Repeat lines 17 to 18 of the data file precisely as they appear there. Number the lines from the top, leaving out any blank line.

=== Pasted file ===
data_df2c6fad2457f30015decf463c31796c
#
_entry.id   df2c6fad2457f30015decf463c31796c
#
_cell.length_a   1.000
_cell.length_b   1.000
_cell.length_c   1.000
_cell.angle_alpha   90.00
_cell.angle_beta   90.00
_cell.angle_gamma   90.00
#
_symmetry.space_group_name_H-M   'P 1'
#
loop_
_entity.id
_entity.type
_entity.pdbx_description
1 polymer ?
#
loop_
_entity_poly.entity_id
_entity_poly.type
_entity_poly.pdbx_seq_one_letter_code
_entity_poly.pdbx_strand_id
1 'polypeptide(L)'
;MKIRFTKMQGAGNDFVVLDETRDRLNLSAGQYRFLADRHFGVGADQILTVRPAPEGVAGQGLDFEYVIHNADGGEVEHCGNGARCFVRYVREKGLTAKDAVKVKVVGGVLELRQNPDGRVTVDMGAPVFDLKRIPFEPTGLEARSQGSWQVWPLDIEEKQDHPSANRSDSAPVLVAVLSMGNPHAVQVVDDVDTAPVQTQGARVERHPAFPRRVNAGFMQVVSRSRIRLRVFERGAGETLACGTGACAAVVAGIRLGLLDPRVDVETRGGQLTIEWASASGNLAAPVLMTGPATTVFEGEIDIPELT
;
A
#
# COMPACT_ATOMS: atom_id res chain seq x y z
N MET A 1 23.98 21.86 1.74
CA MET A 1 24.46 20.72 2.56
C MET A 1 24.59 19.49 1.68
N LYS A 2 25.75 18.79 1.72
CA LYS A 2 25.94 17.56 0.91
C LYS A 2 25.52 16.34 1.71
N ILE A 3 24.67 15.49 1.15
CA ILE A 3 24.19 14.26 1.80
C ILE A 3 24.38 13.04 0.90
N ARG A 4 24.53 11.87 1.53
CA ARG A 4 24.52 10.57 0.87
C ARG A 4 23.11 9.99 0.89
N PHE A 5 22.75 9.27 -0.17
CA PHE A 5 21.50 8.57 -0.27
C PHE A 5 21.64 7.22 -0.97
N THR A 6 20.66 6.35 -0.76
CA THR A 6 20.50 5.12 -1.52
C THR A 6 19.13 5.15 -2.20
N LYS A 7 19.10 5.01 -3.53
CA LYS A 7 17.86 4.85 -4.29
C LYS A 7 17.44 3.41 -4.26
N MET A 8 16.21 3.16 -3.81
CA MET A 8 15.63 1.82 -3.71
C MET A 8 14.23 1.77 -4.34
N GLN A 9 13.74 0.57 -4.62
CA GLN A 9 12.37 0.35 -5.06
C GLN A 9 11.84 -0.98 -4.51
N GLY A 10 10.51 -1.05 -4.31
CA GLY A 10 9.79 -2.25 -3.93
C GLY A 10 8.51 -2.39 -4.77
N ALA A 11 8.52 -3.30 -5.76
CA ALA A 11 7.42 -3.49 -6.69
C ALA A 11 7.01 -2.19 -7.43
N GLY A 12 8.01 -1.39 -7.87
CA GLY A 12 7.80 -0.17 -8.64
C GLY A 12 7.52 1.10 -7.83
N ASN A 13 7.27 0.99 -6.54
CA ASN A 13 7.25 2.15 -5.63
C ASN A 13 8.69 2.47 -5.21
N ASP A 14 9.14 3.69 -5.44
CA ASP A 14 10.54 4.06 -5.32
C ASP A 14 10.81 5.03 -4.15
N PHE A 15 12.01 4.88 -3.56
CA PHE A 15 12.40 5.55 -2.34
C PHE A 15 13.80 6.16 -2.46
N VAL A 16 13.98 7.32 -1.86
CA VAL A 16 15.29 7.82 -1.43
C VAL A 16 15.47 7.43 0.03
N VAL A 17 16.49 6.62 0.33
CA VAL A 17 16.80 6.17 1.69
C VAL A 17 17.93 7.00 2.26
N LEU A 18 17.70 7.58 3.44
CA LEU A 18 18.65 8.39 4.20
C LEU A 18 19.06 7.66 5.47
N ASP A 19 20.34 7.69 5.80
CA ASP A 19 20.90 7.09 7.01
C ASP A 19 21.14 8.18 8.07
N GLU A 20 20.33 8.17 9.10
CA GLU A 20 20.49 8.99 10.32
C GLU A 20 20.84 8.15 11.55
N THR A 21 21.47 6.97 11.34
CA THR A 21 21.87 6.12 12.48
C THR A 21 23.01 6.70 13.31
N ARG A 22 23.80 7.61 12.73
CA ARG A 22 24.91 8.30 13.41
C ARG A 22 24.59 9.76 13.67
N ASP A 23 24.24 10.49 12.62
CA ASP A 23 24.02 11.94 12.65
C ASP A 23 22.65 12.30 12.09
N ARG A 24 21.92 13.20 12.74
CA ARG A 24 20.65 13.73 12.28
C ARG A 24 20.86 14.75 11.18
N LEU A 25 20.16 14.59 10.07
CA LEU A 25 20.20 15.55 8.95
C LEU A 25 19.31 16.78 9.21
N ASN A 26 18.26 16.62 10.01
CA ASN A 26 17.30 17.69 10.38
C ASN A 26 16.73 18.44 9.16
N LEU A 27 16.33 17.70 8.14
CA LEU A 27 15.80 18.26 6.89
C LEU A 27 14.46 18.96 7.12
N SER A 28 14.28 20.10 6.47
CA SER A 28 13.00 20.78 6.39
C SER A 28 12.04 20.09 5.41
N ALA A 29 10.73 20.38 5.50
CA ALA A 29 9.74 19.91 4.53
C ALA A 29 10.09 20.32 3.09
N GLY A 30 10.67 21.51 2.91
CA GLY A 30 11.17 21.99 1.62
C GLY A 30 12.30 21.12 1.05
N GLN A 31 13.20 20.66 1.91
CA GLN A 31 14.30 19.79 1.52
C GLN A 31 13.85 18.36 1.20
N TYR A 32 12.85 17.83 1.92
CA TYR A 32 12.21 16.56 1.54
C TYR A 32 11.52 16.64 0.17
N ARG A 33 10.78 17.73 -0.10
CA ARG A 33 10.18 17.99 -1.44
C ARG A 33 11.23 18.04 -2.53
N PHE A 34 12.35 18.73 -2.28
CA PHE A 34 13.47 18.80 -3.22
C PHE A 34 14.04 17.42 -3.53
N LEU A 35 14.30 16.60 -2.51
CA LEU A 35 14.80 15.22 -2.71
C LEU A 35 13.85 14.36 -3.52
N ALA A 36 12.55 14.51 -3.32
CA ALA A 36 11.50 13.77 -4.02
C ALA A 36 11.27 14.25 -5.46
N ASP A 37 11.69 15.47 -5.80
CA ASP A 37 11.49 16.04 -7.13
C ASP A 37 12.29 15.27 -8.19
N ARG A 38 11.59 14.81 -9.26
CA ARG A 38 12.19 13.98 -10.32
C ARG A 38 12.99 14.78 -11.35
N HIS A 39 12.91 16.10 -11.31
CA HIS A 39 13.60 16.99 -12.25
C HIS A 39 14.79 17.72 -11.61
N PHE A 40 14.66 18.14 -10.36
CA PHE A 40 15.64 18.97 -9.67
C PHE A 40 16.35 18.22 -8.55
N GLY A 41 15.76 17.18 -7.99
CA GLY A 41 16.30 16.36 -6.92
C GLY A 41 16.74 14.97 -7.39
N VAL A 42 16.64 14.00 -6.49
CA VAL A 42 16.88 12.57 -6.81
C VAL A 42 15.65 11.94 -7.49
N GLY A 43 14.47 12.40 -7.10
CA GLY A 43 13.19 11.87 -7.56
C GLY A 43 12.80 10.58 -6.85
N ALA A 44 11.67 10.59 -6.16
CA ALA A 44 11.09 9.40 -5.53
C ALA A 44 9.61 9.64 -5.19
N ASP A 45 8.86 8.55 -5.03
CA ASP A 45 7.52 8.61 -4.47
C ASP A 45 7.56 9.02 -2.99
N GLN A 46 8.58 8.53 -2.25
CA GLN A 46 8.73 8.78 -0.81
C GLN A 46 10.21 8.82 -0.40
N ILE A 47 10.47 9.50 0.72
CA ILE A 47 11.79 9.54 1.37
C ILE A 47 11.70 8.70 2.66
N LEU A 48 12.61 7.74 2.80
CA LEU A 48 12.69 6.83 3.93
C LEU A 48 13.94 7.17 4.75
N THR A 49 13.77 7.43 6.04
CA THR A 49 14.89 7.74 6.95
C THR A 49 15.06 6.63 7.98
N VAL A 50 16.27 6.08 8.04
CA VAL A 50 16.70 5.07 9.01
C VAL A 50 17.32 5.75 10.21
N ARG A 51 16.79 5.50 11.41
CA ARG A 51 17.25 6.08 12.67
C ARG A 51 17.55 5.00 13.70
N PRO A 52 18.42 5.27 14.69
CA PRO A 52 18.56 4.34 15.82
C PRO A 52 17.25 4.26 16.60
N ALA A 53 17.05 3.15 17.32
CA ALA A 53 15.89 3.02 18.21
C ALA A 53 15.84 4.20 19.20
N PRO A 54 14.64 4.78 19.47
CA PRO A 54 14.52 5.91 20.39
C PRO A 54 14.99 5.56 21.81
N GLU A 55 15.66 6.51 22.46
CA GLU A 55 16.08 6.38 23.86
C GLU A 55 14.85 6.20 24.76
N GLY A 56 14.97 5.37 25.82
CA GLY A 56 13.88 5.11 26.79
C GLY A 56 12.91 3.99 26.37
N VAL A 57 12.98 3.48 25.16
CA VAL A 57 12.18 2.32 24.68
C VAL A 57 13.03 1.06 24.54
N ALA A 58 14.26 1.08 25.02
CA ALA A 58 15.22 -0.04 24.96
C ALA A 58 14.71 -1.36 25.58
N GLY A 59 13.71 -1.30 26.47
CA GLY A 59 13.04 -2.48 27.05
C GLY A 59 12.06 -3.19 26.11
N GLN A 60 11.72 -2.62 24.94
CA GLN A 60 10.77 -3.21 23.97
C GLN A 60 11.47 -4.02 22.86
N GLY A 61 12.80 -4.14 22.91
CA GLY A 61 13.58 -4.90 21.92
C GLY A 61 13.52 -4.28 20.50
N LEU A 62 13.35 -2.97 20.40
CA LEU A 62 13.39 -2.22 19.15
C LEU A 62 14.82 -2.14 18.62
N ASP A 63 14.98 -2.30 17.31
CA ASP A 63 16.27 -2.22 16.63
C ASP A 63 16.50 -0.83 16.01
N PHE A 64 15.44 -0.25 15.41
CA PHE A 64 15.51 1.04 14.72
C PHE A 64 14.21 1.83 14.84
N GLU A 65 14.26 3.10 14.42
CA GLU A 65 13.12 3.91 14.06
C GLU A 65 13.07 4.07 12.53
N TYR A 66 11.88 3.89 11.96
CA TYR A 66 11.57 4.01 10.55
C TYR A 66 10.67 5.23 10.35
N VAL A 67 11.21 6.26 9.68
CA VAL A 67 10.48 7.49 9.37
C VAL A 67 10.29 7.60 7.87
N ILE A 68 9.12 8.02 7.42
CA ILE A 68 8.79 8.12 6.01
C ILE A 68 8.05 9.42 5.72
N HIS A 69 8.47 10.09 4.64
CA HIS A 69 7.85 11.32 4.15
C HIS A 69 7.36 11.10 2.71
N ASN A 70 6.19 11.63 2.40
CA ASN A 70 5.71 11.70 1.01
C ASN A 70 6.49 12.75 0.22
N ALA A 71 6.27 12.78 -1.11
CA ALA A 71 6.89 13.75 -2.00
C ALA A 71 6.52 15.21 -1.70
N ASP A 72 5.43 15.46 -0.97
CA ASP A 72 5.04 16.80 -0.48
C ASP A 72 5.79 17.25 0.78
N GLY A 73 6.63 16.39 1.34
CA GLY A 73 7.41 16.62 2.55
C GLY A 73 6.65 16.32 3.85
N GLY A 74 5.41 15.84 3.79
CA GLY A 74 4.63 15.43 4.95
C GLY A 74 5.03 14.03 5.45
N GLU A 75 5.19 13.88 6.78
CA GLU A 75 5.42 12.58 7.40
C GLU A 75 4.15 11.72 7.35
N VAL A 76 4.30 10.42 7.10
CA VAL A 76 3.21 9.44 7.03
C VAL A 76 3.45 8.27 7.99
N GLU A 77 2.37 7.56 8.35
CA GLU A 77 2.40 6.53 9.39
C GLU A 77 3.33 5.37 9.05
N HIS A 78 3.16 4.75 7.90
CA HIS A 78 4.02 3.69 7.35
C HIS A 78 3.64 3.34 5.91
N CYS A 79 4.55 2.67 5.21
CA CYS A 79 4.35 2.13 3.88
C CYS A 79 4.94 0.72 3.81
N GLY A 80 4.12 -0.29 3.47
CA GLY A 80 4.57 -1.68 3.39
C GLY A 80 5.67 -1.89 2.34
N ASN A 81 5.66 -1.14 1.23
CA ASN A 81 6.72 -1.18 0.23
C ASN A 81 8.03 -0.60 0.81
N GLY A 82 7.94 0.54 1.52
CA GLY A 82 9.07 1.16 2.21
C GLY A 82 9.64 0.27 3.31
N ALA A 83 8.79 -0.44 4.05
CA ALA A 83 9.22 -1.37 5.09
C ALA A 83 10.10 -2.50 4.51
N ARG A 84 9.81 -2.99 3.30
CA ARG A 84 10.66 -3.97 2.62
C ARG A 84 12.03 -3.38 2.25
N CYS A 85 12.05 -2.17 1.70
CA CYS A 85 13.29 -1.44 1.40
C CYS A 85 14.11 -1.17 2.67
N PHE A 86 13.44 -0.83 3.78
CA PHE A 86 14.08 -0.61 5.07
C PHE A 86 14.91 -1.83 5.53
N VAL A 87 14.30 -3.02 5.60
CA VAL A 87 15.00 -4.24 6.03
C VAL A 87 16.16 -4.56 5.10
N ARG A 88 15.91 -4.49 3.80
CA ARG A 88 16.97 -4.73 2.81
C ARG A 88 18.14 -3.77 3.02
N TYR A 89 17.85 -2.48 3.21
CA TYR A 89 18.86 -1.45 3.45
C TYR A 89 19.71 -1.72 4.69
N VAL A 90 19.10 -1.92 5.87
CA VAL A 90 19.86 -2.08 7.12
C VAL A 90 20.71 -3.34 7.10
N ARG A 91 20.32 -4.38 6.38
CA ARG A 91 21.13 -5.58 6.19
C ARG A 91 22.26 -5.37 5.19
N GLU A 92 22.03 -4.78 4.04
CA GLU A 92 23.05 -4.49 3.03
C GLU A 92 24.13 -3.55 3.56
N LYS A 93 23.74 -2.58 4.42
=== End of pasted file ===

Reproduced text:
_entity.pdbx_description
1 polymer ?